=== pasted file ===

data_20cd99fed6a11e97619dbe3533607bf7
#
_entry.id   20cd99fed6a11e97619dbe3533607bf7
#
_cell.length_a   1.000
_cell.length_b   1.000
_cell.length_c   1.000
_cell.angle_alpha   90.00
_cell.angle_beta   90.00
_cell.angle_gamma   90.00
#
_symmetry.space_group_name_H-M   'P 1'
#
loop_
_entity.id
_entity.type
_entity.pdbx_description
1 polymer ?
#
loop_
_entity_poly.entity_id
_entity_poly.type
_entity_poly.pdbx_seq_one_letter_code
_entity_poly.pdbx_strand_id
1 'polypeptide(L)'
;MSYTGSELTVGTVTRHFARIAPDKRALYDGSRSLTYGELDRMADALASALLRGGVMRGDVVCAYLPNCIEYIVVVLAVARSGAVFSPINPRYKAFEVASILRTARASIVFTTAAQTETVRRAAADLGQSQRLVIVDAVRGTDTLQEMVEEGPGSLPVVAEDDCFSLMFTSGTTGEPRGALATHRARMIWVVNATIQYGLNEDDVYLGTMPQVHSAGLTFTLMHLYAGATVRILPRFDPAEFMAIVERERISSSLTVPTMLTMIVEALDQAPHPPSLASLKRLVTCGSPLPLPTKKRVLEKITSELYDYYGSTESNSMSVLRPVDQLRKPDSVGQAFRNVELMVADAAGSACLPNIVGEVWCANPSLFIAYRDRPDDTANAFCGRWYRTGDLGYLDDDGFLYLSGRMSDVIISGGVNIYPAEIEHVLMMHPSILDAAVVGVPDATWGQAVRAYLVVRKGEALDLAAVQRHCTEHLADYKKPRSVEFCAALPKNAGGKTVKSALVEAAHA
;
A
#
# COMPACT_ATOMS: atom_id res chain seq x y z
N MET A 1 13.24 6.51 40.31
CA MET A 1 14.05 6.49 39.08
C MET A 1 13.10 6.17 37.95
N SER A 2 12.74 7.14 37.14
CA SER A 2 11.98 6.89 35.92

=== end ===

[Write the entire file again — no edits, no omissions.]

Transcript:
data_20cd99fed6a11e97619dbe3533607bf7
#
_entry.id   20cd99fed6a11e97619dbe3533607bf7
#
_cell.length_a   1.000
_cell.length_b   1.000
_cell.length_c   1.000
_cell.angle_alpha   90.00
_cell.angle_beta   90.00
_cell.angle_gamma   90.00
#
_symmetry.space_group_name_H-M   'P 1'
#
loop_
_entity.id
_entity.type
_entity.pdbx_description
1 polymer ?
#
loop_
_entity_poly.entity_id
_entity_poly.type
_entity_poly.pdbx_seq_one_letter_code
_entity_poly.pdbx_strand_id
1 'polypeptide(L)'
;MSYTGSELTVGTVTRHFARIAPDKRALYDGSRSLTYGELDRMADALASALLRGGVMRGDVVCAYLPNCIEYIVVVLAVARSGAVFSPINPRYKAFEVASILRTARASIVFTTAAQTETVRRAAADLGQSQRLVIVDAVRGTDTLQEMVEEGPGSLPVVAEDDCFSLMFTSGTTGEPRGALATHRARMIWVVNATIQYGLNEDDVYLGTMPQVHSAGLTFTLMHLYAGATVRILPRFDPAEFMAIVERERISSSLTVPTMLTMIVEALDQAPHPPSLASLKRLVTCGSPLPLPTKKRVLEKITSELYDYYGSTESNSMSVLRPVDQLRKPDSVGQAFRNVELMVADAAGSACLPNIVGEVWCANPSLFIAYRDRPDDTANAFCGRWYRTGDLGYLDDDGFLYLSGRMSDVIISGGVNIYPAEIEHVLMMHPSILDAAVVGVPDATWGQAVRAYLVVRKGEALDLAAVQRHCTEHLADYKKPRSVEFCAALPKNAGGKTVKSALVEAAHA
;
A
#
# COMPACT_ATOMS: atom_id res chain seq x y z
N MET A 1 13.24 6.51 40.31
CA MET A 1 14.05 6.49 39.08
C MET A 1 13.10 6.17 37.95
N SER A 2 12.74 7.14 37.14
CA SER A 2 11.98 6.89 35.92